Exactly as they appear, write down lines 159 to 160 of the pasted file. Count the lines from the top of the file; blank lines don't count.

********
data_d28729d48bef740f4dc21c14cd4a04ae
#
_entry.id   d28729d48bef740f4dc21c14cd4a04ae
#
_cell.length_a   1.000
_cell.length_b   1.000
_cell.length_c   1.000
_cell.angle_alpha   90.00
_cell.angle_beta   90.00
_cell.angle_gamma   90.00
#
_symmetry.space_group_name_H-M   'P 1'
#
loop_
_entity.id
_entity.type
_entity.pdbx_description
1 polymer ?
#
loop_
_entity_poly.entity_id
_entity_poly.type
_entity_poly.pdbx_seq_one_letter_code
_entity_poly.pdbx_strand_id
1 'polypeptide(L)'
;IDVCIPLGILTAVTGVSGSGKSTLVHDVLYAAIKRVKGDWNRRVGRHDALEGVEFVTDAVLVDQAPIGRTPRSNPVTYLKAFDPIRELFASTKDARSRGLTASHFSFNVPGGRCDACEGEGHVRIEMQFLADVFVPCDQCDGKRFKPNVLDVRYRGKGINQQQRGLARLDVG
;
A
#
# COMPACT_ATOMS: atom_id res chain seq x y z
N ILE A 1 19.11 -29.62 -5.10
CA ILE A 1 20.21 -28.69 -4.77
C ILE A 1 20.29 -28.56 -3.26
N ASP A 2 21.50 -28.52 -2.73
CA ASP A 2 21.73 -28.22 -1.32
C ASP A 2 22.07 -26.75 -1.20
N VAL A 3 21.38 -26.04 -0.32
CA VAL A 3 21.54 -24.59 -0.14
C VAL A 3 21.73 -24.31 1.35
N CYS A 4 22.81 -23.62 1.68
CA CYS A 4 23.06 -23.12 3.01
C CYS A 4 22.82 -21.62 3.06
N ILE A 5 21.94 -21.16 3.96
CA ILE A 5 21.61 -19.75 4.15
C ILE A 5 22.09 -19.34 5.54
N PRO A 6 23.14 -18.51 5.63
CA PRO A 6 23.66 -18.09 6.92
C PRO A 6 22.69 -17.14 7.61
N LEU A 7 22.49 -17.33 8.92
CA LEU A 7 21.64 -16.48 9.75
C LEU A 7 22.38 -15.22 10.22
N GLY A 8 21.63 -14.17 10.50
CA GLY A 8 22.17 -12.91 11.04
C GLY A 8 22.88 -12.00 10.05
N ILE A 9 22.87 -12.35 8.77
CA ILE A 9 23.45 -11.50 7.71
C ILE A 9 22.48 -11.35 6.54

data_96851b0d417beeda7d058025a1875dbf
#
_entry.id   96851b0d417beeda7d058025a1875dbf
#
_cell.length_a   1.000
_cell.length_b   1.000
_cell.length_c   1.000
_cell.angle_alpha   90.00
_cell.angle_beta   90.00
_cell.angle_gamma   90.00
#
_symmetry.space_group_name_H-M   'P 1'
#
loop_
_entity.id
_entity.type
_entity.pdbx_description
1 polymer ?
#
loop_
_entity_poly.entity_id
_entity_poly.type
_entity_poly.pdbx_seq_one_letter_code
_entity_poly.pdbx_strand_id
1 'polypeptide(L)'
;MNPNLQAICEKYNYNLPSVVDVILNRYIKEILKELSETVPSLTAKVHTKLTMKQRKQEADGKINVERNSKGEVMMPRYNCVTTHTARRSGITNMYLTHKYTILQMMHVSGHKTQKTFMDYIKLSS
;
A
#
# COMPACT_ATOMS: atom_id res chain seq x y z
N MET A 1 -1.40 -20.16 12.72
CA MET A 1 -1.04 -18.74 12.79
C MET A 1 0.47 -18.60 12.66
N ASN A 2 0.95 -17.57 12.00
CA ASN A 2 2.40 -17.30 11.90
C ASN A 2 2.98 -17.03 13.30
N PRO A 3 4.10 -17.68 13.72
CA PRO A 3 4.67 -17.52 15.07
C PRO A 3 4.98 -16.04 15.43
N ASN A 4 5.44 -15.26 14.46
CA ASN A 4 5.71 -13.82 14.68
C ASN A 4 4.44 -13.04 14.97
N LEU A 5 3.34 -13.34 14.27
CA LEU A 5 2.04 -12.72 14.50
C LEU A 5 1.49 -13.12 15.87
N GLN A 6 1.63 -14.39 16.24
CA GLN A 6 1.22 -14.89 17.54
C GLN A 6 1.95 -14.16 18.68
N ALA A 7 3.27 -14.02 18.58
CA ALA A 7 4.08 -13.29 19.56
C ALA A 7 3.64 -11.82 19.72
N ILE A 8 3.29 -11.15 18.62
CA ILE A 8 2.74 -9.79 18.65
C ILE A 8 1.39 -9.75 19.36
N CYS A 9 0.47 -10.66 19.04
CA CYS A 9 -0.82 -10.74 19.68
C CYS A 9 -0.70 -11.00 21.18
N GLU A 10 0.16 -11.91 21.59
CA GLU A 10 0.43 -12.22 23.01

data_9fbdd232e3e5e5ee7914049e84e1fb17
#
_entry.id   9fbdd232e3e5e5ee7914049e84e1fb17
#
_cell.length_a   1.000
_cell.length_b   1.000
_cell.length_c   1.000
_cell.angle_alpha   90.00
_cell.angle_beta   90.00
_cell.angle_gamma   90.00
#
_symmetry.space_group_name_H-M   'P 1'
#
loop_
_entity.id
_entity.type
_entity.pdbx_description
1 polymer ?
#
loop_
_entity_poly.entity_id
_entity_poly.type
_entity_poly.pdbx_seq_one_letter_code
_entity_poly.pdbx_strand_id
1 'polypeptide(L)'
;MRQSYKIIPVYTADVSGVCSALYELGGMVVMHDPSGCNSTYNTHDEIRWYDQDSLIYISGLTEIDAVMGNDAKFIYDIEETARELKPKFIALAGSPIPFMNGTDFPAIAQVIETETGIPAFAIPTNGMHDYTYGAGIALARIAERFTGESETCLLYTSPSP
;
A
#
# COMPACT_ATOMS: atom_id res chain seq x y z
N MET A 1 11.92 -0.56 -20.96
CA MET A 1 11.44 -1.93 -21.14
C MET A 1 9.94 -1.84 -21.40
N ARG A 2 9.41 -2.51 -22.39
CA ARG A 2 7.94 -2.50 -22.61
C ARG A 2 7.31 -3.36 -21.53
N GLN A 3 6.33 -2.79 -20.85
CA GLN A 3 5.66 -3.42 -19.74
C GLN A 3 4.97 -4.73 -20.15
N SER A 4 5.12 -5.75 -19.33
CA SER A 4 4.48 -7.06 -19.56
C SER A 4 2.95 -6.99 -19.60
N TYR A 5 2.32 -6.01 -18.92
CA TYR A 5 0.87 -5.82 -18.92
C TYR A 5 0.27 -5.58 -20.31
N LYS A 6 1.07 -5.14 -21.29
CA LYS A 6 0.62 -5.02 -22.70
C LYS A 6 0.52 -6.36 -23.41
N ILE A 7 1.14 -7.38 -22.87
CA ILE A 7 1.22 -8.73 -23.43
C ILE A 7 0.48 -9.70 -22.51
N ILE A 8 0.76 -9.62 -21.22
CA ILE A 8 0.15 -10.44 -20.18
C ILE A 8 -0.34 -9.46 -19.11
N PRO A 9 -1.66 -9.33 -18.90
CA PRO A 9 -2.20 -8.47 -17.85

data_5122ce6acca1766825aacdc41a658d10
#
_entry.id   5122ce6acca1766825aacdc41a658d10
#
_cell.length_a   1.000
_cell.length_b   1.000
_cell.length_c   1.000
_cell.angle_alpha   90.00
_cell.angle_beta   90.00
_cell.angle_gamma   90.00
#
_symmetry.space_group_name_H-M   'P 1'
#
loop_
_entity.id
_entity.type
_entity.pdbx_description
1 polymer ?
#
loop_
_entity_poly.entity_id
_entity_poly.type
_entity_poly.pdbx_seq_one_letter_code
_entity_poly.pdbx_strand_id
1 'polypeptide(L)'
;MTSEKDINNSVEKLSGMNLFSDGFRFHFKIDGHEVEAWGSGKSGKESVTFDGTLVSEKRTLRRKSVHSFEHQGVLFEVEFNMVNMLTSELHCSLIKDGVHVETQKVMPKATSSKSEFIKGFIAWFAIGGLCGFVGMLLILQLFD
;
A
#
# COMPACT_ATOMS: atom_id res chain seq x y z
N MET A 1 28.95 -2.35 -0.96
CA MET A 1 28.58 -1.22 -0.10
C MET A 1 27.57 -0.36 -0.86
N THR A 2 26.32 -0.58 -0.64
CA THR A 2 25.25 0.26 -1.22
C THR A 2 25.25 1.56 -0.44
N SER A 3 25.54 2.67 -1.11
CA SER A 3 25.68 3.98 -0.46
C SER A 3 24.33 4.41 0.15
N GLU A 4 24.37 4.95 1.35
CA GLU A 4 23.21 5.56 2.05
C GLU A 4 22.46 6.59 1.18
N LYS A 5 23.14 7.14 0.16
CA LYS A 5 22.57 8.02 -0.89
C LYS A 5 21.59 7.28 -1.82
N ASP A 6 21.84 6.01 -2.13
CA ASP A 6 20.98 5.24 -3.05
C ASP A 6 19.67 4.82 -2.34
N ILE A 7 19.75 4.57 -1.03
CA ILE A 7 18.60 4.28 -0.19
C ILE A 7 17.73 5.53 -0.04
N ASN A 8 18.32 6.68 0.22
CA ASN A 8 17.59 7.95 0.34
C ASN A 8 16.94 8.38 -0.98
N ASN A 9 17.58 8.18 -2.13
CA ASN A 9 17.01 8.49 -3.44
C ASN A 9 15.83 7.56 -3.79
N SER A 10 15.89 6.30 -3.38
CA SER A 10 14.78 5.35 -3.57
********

N TYR A 5 2.32 -6.01 -18.92
CA TYR A 5 0.87 -5.82 -18.92